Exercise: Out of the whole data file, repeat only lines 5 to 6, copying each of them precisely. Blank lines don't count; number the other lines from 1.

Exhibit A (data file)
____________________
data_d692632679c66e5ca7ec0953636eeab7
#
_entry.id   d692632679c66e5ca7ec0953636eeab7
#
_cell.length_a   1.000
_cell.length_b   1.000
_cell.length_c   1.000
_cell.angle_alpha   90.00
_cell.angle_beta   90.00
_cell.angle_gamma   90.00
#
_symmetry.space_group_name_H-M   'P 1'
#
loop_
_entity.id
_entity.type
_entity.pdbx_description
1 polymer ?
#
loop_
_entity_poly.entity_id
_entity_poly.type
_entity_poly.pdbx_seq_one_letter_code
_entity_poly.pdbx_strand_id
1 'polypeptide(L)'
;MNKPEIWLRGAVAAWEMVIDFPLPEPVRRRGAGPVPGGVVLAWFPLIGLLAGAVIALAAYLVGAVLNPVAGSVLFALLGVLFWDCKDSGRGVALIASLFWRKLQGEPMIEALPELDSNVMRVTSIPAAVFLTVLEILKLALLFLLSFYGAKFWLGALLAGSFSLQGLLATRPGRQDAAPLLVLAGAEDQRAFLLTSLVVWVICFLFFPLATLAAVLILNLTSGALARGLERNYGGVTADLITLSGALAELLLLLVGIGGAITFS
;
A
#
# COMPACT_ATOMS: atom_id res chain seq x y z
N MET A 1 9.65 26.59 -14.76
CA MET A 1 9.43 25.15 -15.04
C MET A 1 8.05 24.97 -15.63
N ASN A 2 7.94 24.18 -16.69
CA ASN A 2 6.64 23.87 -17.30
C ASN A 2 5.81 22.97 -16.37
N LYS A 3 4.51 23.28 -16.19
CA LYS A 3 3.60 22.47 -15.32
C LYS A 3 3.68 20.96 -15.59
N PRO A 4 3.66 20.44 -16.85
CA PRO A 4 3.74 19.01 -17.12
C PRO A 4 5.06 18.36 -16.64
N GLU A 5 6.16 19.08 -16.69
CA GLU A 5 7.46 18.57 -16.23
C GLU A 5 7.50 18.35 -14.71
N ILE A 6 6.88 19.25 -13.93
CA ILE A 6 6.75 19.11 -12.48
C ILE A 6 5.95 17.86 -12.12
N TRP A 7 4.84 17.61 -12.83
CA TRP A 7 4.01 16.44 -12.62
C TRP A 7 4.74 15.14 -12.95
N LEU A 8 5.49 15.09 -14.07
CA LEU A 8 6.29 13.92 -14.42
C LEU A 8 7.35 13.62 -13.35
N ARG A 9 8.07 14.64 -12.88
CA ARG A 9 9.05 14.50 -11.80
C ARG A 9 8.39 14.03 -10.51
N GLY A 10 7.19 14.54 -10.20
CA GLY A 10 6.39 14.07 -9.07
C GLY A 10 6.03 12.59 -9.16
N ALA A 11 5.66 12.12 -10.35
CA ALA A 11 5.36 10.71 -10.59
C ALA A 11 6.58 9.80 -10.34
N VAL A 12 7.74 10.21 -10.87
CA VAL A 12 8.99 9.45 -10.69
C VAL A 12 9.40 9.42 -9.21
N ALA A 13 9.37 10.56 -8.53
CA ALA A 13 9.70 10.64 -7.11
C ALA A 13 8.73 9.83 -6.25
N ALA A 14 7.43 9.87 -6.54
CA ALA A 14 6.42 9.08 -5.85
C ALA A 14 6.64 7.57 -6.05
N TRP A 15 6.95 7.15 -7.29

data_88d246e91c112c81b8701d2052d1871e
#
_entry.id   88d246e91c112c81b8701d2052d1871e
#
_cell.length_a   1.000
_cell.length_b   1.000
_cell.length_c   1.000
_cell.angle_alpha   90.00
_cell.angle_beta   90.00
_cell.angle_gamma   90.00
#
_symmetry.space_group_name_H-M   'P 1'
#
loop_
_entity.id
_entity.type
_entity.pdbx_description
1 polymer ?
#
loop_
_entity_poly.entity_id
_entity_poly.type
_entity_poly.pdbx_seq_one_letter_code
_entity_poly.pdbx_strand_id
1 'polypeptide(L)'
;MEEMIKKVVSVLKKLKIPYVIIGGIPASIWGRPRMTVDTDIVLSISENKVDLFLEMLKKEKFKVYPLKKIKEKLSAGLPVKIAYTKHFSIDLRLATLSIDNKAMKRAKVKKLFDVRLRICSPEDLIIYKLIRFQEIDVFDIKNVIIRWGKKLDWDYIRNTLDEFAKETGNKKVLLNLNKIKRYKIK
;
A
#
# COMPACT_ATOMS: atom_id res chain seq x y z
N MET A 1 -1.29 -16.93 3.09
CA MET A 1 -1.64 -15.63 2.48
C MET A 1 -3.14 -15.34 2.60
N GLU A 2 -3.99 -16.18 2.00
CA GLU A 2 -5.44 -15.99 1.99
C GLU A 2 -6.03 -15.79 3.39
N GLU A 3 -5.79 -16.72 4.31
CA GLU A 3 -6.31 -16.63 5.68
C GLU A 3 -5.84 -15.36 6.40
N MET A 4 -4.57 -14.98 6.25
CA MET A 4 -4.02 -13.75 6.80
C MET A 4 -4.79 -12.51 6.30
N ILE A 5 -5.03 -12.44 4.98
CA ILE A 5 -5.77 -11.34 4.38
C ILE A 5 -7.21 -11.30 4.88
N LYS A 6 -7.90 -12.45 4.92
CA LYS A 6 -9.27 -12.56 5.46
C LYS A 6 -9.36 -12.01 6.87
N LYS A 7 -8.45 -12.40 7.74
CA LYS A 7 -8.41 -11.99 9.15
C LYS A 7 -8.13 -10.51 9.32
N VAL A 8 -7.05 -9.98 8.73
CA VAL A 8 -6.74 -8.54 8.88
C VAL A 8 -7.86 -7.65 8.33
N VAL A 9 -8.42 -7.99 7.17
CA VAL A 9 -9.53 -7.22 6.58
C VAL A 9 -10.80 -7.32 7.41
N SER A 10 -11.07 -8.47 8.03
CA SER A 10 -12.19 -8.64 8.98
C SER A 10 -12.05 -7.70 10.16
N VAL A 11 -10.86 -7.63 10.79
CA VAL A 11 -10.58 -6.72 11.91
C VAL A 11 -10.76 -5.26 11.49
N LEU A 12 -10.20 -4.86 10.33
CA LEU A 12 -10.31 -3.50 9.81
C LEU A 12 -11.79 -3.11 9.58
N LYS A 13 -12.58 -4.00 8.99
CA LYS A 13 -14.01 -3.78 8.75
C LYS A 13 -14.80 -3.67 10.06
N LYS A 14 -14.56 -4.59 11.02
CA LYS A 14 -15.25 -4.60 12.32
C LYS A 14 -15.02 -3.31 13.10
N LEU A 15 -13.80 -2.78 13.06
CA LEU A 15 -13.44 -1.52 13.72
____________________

_cell.length_a   1.000
_cell.length_b   1.000